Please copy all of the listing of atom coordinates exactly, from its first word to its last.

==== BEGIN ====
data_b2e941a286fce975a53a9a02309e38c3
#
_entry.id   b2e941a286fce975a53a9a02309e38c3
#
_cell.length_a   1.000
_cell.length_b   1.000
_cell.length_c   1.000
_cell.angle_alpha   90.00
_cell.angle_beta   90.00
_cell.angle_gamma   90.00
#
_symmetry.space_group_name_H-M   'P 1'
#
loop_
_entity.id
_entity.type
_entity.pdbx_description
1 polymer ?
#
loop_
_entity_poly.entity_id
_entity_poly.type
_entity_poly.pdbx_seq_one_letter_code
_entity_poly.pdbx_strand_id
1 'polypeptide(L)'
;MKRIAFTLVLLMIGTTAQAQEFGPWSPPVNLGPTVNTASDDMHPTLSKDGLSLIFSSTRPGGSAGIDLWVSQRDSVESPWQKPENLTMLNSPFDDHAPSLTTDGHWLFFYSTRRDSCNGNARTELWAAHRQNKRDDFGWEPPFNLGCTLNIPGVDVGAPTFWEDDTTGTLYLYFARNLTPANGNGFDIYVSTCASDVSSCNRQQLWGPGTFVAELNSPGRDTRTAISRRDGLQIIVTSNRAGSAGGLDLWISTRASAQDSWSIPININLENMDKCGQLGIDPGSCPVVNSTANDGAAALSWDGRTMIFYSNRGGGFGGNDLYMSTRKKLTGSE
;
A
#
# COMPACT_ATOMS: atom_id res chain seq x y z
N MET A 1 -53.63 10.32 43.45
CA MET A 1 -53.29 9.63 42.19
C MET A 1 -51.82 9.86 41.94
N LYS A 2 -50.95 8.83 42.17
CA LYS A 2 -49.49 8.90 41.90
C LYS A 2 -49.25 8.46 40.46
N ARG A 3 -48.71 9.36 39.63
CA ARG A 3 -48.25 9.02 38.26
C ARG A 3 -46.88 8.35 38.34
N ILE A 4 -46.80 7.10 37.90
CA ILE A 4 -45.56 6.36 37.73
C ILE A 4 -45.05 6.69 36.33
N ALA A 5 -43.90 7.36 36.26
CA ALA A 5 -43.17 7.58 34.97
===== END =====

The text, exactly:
data_b2e941a286fce975a53a9a02309e38c3
#
_entry.id   b2e941a286fce975a53a9a02309e38c3
#
_cell.length_a   1.000
_cell.length_b   1.000
_cell.length_c   1.000
_cell.angle_alpha   90.00
_cell.angle_beta   90.00
_cell.angle_gamma   90.00
#
_symmetry.space_group_name_H-M   'P 1'
#
loop_
_entity.id
_entity.type
_entity.pdbx_description
1 polymer ?
#
loop_
_entity_poly.entity_id
_entity_poly.type
_entity_poly.pdbx_seq_one_letter_code
_entity_poly.pdbx_strand_id
1 'polypeptide(L)'
;MKRIAFTLVLLMIGTTAQAQEFGPWSPPVNLGPTVNTASDDMHPTLSKDGLSLIFSSTRPGGSAGIDLWVSQRDSVESPWQKPENLTMLNSPFDDHAPSLTTDGHWLFFYSTRRDSCNGNARTELWAAHRQNKRDDFGWEPPFNLGCTLNIPGVDVGAPTFWEDDTTGTLYLYFARNLTPANGNGFDIYVSTCASDVSSCNRQQLWGPGTFVAELNSPGRDTRTAISRRDGLQIIVTSNRAGSAGGLDLWISTRASAQDSWSIPININLENMDKCGQLGIDPGSCPVVNSTANDGAAALSWDGRTMIFYSNRGGGFGGNDLYMSTRKKLTGSE
;
A
#
# COMPACT_ATOMS: atom_id res chain seq x y z
N MET A 1 -53.63 10.32 43.45
CA MET A 1 -53.29 9.63 42.19
C MET A 1 -51.82 9.86 41.94
N LYS A 2 -50.95 8.83 42.17
CA LYS A 2 -49.49 8.90 41.90
C LYS A 2 -49.25 8.46 40.46
N ARG A 3 -48.71 9.36 39.63
CA ARG A 3 -48.25 9.02 38.26
C ARG A 3 -46.88 8.35 38.34
N ILE A 4 -46.80 7.10 37.90
CA ILE A 4 -45.56 6.36 37.73
C ILE A 4 -45.05 6.69 36.33
N ALA A 5 -43.90 7.36 36.26
CA ALA A 5 -43.17 7.58 34.97